Tuesday, April 08, 2008

The Fanatical Four

The Quartet was as excited as everyone else in the city about the University of Memphis Tigers’ shot at the national championship last night. JP even made a diorama for the night, an image of a tiger dunking a basketball inside a little box. He whooped and cheered for the Tigers until they fell behind and he became discouraged, lying on the couch and burying his face in the pillows, eventually drifting into sleep. All before halftime.

It was a scene played out across the country yesterday, though possibly without the narcolepsy, but it was especially unusual for us because we don’t have a sports-minded household. Oh, sure, there are sports moments; there was the run through the Sweet Sixteen, Elite Eight and Final Four for our hometown boys, and just last week I took The Quartet to Uncle Toby's house to witness Liverpool FC beat down Everton FC in the Merseyside Derby. And, like most households, we follow Le Tour de France every year and the World Cup every four.

But we don't follow the week-to-week progression of the NFL or the day-to-day baseball scores and stats. This is mainly because I don't have time what with working six days a week. And Kristy loathes sports. We don’t follow NASCAR because it’s a bunch of cars driving around an oval and I fall asleep and there’s yard work to do. Yet professional sports (and I lump college sports in with this, but that's a discussion for another time) have a place in our society and in growing up American.

Are my kids growing up with the full American childhood experience? With summer days on the ball field and Sunday afternoons cheering their favorite team? My son made a diorama for a college basketball game, for the love of all that is holy. Should I correct this? Probably. They should know that in this house we’re loyal to the Cubs. They should be encouraged, I suppose, to root for the hometown Grizzlies until that team moves and I have to explain money and television revenue sharing and what professional sports is really all about. They should realize, if they don’t already, that what those young men did last night in San Antonio was more than play a basketball game that would realize big money for the two universities and help to propel some of those athletes into the big leagues. They should know that that team, and that game, brought a city together, a city that is torn apart every day by the people running it, by the lowlifes on the street and by the news media. And they need to know that, at its core, it’s just a game. None of it, from the most casual soccer match in any third world country, to the most prestigious win of Tiger Woods’s career, none of it really matters in the end.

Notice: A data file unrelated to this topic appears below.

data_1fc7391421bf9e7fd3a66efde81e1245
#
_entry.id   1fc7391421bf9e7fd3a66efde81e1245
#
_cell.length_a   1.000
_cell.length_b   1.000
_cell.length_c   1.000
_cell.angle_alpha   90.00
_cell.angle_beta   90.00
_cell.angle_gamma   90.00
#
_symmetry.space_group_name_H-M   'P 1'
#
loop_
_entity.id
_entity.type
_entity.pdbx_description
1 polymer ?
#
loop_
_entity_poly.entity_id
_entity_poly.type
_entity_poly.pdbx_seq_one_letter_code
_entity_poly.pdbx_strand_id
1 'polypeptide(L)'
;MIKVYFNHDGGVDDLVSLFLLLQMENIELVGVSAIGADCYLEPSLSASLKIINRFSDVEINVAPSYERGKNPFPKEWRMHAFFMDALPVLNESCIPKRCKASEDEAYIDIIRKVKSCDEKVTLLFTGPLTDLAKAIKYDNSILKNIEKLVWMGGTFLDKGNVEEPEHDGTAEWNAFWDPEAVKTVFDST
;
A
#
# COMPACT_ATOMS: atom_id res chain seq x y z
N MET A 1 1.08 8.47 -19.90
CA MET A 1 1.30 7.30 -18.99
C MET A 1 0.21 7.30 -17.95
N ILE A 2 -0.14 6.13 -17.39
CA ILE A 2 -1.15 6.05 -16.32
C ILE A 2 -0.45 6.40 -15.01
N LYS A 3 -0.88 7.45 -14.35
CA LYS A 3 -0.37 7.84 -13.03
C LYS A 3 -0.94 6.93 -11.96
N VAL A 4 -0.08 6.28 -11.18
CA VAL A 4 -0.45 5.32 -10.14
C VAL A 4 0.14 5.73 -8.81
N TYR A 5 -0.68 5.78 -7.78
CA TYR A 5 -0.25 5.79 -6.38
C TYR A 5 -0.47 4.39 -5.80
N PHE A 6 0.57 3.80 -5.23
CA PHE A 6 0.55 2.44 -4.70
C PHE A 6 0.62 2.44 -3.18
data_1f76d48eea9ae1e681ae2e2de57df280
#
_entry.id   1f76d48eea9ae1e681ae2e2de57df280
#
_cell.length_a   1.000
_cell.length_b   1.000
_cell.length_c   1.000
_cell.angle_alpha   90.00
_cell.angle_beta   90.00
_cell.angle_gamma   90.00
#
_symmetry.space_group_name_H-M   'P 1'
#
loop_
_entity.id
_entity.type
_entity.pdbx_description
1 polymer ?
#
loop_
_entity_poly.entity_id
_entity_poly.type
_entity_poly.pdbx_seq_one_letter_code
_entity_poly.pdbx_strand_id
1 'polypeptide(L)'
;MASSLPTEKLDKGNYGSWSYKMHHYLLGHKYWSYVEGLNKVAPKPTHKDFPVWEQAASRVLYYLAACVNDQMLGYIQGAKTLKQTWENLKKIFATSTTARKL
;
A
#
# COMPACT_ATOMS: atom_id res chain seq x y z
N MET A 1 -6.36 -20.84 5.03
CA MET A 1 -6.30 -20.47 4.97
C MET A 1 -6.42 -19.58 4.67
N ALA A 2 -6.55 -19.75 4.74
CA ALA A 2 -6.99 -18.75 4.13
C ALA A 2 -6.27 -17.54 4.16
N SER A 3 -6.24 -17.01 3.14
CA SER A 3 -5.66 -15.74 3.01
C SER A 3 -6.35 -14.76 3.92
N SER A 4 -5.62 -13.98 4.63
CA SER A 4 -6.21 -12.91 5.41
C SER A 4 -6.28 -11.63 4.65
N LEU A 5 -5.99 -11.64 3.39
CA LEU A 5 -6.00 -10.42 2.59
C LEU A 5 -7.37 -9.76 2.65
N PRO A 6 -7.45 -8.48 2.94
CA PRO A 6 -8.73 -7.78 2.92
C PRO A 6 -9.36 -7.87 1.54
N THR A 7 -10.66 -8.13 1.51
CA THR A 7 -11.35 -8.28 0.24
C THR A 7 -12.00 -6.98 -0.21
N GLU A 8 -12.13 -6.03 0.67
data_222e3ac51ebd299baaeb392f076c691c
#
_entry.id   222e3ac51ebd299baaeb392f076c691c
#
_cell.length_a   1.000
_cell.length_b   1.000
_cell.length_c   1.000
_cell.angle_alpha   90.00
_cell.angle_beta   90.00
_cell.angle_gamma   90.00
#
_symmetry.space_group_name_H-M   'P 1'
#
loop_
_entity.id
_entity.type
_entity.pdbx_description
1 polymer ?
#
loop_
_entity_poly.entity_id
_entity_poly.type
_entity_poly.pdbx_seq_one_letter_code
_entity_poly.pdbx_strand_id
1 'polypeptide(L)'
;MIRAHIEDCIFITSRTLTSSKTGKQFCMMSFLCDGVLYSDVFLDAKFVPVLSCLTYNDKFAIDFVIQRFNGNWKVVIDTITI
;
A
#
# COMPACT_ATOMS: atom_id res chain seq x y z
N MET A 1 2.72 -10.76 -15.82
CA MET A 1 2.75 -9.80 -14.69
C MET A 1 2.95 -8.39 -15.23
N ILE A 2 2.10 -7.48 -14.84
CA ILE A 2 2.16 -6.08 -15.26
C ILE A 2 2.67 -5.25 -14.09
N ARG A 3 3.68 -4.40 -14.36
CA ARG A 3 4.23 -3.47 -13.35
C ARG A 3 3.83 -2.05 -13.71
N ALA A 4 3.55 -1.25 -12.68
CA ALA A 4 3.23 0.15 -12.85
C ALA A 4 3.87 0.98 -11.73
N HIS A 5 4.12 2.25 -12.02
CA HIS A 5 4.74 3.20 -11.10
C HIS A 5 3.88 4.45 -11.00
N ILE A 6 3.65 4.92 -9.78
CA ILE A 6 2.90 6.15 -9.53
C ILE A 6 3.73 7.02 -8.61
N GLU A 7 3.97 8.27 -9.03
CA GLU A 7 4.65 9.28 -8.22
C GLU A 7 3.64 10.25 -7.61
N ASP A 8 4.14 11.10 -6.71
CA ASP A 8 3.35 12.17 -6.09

It’s all diversion, and that if you want to paint your face blue, then go ahead. If you want to dress your kids in team colors for the weekend, then by all means do so. And if you want to make yourself a diorama, well, that’d be just fine, too.